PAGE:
Avoid large amounts in demo account
The demo account allows you to put as much virtual money as the counter allows, so technically you could put in a million dollars and start trading with that as practice. Now for some, this allows them to use each trading setting they want and so they can see how much they could potentially lose or potentially win if they were in larger trades. There’s a problem with this and it rests with the psychology of it all. The amounts are so far removed from what you will actually be trading with when you’re starting, that’s the weight of what you’ve lost or gained with the trade will never really set in properly. The differences between a few pips could mean hundreds of dollars in a hypothetical trade made with the virtual money but it won’t have the same effect as trading with a reasonable amount. Eventually, it will just seem like a simple numbers game if it keeps up.
In order to fully explain how that works, I first have to say why it’s best that you do demo trades with a similar amount of money that you would want to risk in normal trades. You should also insert a similar amount of capital that you would initially invest in your trading account as well. When you start trading in this way, the effects will be mirrored to what you actually have to deal with when you start. So, say you enter the market with an account of 1000 virtual dollars and then you enter a trade with a fairly large lot size. If the trade is a failure due to miscalculations/misinterpretations/or anything else and you lose about $100, then it’s much easier for it to really set in that if you tried the same thing normally, you would actually be throwing away that much money. With effective mirroring it will encourage you to treat the demo account trading a bit more seriously in preparation for the live trading as any loss or profit will feel more realistic.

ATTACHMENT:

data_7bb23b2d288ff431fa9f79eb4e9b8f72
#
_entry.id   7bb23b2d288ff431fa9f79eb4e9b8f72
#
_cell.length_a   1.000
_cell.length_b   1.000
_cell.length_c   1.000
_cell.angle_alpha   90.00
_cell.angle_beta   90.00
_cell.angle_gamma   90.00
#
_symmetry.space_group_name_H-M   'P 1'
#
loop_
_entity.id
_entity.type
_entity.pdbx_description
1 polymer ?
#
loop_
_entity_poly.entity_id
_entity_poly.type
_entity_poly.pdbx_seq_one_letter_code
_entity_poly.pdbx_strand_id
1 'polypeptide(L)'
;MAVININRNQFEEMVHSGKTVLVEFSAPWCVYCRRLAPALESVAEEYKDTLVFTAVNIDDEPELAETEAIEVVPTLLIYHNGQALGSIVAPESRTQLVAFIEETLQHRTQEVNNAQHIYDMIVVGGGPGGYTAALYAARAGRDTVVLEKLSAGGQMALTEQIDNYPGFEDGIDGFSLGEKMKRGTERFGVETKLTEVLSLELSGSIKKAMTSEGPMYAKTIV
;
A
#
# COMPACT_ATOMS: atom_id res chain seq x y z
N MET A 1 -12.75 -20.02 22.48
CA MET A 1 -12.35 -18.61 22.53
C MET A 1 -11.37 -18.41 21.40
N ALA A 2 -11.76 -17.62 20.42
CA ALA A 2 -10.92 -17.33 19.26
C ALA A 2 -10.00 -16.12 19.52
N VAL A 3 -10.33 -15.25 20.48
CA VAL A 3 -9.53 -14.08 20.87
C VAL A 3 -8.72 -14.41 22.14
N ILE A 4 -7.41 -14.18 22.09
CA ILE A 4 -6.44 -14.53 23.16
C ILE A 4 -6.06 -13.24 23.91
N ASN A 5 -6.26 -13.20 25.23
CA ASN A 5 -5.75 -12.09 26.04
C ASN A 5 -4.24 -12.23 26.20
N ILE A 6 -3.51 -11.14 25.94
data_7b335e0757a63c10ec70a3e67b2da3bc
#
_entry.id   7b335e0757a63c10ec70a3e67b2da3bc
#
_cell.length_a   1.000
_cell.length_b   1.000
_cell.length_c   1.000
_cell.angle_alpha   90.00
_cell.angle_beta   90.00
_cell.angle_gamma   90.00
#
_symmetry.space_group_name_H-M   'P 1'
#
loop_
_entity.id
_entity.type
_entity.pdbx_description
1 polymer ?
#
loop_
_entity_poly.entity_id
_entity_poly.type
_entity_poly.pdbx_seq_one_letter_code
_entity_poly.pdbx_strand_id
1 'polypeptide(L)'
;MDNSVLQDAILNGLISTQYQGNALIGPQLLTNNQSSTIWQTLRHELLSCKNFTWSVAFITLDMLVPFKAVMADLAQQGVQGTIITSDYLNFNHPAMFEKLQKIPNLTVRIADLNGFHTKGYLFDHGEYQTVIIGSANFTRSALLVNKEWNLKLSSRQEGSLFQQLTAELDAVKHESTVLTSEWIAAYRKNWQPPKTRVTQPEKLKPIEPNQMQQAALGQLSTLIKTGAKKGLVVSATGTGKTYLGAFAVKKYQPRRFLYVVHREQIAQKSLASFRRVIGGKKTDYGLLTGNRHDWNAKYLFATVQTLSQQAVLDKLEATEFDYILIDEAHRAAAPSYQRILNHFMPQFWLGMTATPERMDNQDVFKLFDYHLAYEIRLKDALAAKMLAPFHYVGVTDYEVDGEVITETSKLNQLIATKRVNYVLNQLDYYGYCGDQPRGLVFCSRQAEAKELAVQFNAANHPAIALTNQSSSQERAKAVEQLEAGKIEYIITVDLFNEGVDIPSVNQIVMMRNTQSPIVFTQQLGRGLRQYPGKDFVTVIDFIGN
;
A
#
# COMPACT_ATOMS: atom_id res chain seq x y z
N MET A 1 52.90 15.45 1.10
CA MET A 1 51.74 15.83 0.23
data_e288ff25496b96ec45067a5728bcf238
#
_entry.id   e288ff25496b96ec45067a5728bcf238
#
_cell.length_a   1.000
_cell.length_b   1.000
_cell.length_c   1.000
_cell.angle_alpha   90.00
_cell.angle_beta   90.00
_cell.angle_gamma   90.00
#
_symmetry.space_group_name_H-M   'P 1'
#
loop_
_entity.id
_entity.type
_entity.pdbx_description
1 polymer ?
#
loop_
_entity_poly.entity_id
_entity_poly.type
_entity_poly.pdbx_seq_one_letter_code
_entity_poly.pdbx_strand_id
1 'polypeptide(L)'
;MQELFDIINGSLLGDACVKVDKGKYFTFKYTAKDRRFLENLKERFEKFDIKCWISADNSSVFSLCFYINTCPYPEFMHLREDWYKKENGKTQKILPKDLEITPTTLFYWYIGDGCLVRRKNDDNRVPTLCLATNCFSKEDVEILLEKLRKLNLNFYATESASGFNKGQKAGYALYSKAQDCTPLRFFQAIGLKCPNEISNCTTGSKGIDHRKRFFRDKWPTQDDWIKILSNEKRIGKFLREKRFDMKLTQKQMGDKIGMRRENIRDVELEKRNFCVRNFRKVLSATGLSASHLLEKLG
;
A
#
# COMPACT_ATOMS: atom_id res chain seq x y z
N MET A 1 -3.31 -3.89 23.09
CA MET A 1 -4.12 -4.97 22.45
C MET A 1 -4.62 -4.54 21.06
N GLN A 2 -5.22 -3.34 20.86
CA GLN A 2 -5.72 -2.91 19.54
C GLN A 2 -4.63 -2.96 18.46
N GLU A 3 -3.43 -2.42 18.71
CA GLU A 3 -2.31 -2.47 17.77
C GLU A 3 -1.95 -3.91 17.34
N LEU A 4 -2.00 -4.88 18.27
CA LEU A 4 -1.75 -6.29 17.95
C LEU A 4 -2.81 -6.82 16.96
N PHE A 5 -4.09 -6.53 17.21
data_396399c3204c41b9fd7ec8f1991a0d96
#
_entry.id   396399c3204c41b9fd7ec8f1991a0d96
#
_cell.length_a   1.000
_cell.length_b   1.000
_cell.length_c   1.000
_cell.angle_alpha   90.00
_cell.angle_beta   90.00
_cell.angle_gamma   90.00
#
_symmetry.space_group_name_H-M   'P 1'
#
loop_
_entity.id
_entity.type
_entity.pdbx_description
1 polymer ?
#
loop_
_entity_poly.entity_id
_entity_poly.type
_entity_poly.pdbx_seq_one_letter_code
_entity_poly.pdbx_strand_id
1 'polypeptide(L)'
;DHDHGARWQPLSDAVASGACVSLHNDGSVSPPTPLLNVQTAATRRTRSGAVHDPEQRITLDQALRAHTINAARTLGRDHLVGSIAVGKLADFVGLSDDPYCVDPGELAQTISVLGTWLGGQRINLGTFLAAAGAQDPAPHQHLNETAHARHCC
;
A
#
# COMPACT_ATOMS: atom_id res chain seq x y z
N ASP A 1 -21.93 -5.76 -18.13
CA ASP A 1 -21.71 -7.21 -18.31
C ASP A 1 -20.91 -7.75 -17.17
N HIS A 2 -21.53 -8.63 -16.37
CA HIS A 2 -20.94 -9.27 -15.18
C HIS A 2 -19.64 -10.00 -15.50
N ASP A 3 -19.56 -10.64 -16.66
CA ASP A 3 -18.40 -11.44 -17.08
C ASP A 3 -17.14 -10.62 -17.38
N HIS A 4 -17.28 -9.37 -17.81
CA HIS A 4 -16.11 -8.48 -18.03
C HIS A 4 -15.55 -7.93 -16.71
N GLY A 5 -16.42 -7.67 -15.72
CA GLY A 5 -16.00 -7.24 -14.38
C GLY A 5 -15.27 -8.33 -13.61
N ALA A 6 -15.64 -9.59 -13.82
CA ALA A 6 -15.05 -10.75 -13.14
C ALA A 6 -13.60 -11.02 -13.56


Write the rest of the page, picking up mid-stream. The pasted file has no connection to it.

It’s really easy for many people to treat demo trading as just an insignificant activity before they start getting to what they want. A lot of people usually use way larger lot sizes than they would reasonably be using in a live trade and so the amounts per pip would be larger, especially if they fiddle with the leverage to grant them a higher money ratio. Unfortunately, due to how the human mind works, it is more likely that any losses incurred from a trade that didn’t go correctly won’t be treated as seriously as they need to be since they could easily just add more money to the virtual account to try again. Because of this, it won’t spur any adaptations of new strategies or a distinct attitude of learning well from mistakes. This could result in people just throwing random trades at the market until they just happen to win enough in a row that they think they’ve got the hang of it. Accentuated by the fact that they’re using unrealistic lot sizes that should never be risked for the amount they’re going to put in; allowing them to mentally put it together that this is the amount they could be winning if they just switched to live trading. But they never put together that their losses with the same lot sizes and leverage are the amount they could lose if they jump into live trading as they have probably forgotten that the reason that they won so much is likely mostly attrition based as there was no real penalty for losing. In the demo account, when you lose and think that it’s no big deal and then win and think that you’re completely on top of things, then it is practically guaranteed that by the time you get to live trading, you’ll be in for a rude awakening.